On the Use of "Hate" and "Extremism" to Control the Political Space

Parliament's Self-Serving Amendments to Electoral Law

Bill C-65, An Act to amend the Canada Elections Act, tabled by the ruling Liberal Party in the House of Commons on March 20, raises serious concerns for Canadians and Quebeckers alike about how the rulers are using a spurious self-serving definition of "hate" to control the political space. Proposed changes affect, among other things, how political parties are registered and how they can be deregistered.

"Hate" Promotion and Party Registration

Bill C-65 sets out to create some sort of party registration/deregistration mechanism process if a party is deemed to have the promotion of hatred as one of its "primary aims." It does not actually introduce an amendment as to how this will be done but instead shifts the onus onto Elections Canada to file a report with the House of Commons. This report is to set out "a proposed process to determine whether a registered party or an eligible party has as one of its fundamental purposes the promotion of hatred against an identifiable group of persons." It is also to set out "the proposed consequences of such a determination."

The Chief Electoral Officer must file his report no later than 120 days before the next fixed election date, so by the end of June 2025. He is to consult with both the Commissioner of Canada Elections and the Advisory Committee of Political Parties on the matter.

This approach shifts responsibility for a political decision to the body that is supposed to be impartial and free from political interference. This matter came up before when the Nationalist Party was registered in the 2019 Federal Election. It was deregistered not because of its beliefs or program but because it did not meet the statutory requirement during the triennial membership confirmation.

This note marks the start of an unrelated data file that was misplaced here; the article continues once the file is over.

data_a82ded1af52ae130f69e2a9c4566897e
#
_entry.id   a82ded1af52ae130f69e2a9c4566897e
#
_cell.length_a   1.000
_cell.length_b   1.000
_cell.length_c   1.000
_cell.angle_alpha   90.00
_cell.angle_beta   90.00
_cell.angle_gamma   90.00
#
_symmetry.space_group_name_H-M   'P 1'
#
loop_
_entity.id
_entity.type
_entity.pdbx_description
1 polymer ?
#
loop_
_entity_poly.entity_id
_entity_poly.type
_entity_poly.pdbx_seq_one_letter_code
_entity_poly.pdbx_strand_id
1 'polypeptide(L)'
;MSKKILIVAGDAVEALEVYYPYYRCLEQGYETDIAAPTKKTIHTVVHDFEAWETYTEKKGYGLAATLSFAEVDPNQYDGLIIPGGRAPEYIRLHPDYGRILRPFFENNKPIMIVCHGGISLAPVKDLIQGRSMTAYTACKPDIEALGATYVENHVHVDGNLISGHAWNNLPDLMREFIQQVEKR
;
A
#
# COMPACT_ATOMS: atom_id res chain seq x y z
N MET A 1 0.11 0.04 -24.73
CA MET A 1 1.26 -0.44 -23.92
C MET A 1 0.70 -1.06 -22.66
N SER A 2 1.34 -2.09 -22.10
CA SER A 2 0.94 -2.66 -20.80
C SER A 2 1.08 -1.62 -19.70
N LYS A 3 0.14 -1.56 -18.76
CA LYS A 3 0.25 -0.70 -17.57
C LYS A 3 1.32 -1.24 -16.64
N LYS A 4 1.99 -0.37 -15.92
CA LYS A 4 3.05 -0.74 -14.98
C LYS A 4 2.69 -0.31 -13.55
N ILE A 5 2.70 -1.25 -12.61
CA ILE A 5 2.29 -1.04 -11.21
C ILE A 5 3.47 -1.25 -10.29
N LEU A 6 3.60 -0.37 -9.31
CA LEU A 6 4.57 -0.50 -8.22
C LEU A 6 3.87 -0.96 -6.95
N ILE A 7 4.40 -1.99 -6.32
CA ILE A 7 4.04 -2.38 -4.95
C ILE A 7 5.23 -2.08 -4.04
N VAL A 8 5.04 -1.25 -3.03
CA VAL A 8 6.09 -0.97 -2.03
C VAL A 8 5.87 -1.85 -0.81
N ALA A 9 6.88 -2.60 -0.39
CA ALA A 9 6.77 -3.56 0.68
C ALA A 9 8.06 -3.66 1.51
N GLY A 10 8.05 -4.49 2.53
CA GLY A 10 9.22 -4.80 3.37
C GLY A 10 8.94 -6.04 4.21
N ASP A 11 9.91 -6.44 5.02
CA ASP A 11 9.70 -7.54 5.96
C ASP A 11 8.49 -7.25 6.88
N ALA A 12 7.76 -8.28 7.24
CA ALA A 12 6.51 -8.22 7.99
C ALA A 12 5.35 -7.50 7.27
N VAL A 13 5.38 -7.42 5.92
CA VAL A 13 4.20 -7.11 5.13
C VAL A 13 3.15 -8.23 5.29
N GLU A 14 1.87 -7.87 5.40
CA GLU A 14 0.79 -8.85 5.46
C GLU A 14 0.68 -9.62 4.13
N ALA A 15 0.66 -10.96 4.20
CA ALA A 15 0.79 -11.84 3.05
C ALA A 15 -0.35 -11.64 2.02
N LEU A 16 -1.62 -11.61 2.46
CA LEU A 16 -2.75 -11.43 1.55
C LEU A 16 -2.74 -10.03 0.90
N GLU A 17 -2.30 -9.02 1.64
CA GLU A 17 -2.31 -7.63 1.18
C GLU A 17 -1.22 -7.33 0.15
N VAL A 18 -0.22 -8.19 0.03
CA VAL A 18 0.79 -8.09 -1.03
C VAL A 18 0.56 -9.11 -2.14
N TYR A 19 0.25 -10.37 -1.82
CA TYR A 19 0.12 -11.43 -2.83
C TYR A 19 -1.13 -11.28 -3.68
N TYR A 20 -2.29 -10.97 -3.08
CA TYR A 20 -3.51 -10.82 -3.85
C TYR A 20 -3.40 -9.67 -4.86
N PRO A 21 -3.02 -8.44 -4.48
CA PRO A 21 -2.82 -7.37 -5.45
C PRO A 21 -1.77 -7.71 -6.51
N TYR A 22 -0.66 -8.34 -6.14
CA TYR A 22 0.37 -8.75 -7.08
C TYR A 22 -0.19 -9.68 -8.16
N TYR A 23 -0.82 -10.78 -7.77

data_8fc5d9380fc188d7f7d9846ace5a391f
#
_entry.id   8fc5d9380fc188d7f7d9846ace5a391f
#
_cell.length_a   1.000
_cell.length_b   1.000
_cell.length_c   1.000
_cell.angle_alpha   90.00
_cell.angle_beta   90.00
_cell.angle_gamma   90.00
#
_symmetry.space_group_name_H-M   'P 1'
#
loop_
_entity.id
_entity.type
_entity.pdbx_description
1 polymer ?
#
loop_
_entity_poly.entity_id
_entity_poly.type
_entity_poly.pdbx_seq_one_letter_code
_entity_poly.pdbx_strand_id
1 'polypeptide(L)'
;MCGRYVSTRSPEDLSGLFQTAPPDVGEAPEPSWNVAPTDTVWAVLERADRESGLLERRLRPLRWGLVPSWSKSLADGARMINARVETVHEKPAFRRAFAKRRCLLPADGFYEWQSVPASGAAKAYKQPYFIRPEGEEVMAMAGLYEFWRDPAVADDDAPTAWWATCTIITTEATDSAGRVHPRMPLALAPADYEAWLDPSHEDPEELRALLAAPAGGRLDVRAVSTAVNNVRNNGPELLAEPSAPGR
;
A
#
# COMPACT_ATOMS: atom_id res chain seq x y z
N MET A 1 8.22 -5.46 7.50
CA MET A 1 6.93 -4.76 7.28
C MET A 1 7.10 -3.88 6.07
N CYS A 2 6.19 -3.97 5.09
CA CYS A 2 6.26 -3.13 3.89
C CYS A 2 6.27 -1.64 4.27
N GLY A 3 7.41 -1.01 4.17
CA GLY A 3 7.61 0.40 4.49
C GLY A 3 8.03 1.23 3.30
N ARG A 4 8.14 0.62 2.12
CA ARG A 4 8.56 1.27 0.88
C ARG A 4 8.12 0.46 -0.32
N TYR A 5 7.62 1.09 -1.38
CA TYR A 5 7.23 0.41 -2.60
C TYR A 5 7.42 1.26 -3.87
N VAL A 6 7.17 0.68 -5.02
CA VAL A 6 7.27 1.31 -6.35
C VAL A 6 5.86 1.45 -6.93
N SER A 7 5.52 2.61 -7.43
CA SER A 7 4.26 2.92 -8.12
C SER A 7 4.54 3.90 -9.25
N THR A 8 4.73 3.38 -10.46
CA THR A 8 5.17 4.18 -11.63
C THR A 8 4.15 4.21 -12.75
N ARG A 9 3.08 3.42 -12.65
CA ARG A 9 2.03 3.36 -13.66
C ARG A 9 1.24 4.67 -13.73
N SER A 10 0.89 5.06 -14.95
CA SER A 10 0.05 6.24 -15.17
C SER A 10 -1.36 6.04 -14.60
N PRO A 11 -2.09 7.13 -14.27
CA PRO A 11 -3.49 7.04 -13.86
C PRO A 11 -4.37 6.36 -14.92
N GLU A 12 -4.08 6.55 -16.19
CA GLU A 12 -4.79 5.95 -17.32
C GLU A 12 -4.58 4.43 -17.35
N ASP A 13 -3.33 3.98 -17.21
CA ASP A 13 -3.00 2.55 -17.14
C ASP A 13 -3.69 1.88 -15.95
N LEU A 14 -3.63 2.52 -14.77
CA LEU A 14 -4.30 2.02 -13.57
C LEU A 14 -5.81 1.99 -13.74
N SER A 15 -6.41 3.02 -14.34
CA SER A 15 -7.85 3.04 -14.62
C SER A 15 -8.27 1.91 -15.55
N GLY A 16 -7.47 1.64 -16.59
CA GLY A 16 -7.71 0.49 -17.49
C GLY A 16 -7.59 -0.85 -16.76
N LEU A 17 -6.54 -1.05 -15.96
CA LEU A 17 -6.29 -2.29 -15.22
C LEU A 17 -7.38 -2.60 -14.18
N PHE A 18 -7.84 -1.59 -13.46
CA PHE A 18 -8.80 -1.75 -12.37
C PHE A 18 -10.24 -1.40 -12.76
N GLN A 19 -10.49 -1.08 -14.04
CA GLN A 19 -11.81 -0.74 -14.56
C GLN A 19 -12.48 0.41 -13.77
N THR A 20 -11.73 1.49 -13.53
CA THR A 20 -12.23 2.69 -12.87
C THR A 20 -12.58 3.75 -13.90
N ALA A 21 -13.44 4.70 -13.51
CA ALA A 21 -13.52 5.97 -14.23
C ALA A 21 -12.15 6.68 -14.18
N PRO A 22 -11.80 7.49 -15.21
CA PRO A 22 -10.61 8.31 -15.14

At that time, Elections Canada was confronted by the media and others with the question of how a party that openly espouses Nazism could be registered? Elections Canada pointed out that its responsibility is to follow the law and its requirements. Party registration requirements are content free, so to speak, they explained.

When the Liberals first introduced their online harms bill and there was a lot of controversy about who would define "hate," the Marxist-Leninist Party of Canada (MLPC) suggested it was a dangerous move. The Chief Electoral Officer Stéphane Perrault himself said that the "bar would have to be set very high."

The online harms bill attempts to enshrine in law a definition of hate which is, essentially, seen to violate the right to conscience and raise the significance of who decides and with what aim. Nothing illustrates this better than the state's official use of definitions of hate and anti-Semitism when people criticize and condemn the state of Israel's policies towards the Palestinians. To enshrine such definitions in law is an effort to have a legal reference point of what constitutes hate and criminalize people on that basis so as to suppress opposition. Canadians will never agree to that. It is similar to attempts to institutionalize racism as a quality of the people and a matter of insensitive behaviour and perhaps even criminal behaviour to cover up that it is the state which is racist and incites divisions to split the polity and keep it in a subservient position and people enslaved. Such attempts today to blame the people, not the state, for racism, hatred, extremism and the like will not fly but this is nonetheless what cartel party governments are trying to do so as to act with impunity "legally."

Racism and hatred are not qualities of individuals per se, but tools of those privileged few who have usurped power by various means and the state going back to the British colonialists. Without the state inciting hate and groups promoting hate, including the cartel political parties, there would be no promotion of hate. The hate-promoting groups would not exist without the backing of the state. This is what the history of the resistance movement of the peoples of the entire world shows.